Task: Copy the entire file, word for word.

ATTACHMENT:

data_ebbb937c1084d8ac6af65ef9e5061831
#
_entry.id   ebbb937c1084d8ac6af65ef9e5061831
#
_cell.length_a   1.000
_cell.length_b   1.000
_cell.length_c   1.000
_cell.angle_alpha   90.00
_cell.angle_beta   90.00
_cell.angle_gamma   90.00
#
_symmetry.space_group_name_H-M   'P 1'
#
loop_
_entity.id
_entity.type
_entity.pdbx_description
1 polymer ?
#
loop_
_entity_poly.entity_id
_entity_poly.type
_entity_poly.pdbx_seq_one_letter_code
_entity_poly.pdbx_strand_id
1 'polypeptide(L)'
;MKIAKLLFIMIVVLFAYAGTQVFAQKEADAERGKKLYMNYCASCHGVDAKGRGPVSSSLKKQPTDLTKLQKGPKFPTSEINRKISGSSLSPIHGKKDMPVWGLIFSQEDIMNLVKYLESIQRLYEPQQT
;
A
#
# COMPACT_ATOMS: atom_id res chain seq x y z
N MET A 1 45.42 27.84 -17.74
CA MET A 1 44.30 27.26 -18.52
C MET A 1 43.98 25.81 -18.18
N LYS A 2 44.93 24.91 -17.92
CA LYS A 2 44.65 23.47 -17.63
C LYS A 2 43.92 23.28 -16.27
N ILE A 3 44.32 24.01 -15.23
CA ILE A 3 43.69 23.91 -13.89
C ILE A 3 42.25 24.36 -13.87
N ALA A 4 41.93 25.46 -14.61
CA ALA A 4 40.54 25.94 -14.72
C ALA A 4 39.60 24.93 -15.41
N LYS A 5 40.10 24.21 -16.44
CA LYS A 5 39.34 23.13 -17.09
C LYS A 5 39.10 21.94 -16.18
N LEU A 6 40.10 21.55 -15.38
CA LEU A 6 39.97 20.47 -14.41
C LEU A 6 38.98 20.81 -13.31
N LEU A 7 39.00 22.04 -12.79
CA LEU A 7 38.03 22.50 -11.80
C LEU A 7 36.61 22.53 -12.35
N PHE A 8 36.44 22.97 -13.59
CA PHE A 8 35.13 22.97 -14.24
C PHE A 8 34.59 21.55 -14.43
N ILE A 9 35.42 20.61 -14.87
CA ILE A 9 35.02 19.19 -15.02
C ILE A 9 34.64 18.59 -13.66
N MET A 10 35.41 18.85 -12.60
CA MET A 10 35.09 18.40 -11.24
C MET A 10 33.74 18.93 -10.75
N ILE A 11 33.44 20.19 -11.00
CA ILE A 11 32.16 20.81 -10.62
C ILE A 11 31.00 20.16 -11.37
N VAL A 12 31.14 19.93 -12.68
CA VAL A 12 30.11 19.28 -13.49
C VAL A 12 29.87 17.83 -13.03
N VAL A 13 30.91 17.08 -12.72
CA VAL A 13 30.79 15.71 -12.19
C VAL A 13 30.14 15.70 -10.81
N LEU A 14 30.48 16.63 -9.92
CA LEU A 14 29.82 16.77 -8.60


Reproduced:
data_ebbb937c1084d8ac6af65ef9e5061831
#
_entry.id   ebbb937c1084d8ac6af65ef9e5061831
#
_cell.length_a   1.000
_cell.length_b   1.000
_cell.length_c   1.000
_cell.angle_alpha   90.00
_cell.angle_beta   90.00
_cell.angle_gamma   90.00
#
_symmetry.space_group_name_H-M   'P 1'
#
loop_
_entity.id
_entity.type
_entity.pdbx_description
1 polymer ?
#
loop_
_entity_poly.entity_id
_entity_poly.type
_entity_poly.pdbx_seq_one_letter_code
_entity_poly.pdbx_strand_id
1 'polypeptide(L)'
;MKIAKLLFIMIVVLFAYAGTQVFAQKEADAERGKKLYMNYCASCHGVDAKGRGPVSSSLKKQPTDLTKLQKGPKFPTSEINRKISGSSLSPIHGKKDMPVWGLIFSQEDIMNLVKYLESIQRLYEPQQT
;
A
#
# COMPACT_ATOMS: atom_id res chain seq x y z
N MET A 1 45.42 27.84 -17.74
CA MET A 1 44.30 27.26 -18.52
C MET A 1 43.98 25.81 -18.18
N LYS A 2 44.93 24.91 -17.92
CA LYS A 2 44.65 23.47 -17.63
C LYS A 2 43.92 23.28 -16.27
N ILE A 3 44.32 24.01 -15.23
CA ILE A 3 43.69 23.91 -13.89
C ILE A 3 42.25 24.36 -13.87
N ALA A 4 41.93 25.46 -14.61
CA ALA A 4 40.54 25.94 -14.72
C ALA A 4 39.60 24.93 -15.41
N LYS A 5 40.10 24.21 -16.44
CA LYS A 5 39.34 23.13 -17.09
C LYS A 5 39.10 21.94 -16.18
N LEU A 6 40.10 21.55 -15.38
CA LEU A 6 39.97 20.47 -14.41
C LEU A 6 38.98 20.81 -13.31
N LEU A 7 39.00 22.04 -12.79
CA LEU A 7 38.03 22.50 -11.80
C LEU A 7 36.61 22.53 -12.35
N PHE A 8 36.44 22.97 -13.59
CA PHE A 8 35.13 22.97 -14.24
C PHE A 8 34.59 21.55 -14.43
N ILE A 9 35.42 20.61 -14.87
CA ILE A 9 35.02 19.19 -15.02
C ILE A 9 34.64 18.59 -13.66
N MET A 10 35.41 18.85 -12.60
CA MET A 10 35.09 18.40 -11.24
C MET A 10 33.74 18.93 -10.75
N ILE A 11 33.44 20.19 -11.00
CA ILE A 11 32.16 20.81 -10.62
C ILE A 11 31.00 20.16 -11.37
N VAL A 12 31.14 19.93 -12.68
CA VAL A 12 30.11 19.28 -13.49
C VAL A 12 29.87 17.83 -13.03
N VAL A 13 30.91 17.08 -12.72
CA VAL A 13 30.79 15.71 -12.19
C VAL A 13 30.14 15.70 -10.81
N LEU A 14 30.48 16.63 -9.92
CA LEU A 14 29.82 16.77 -8.60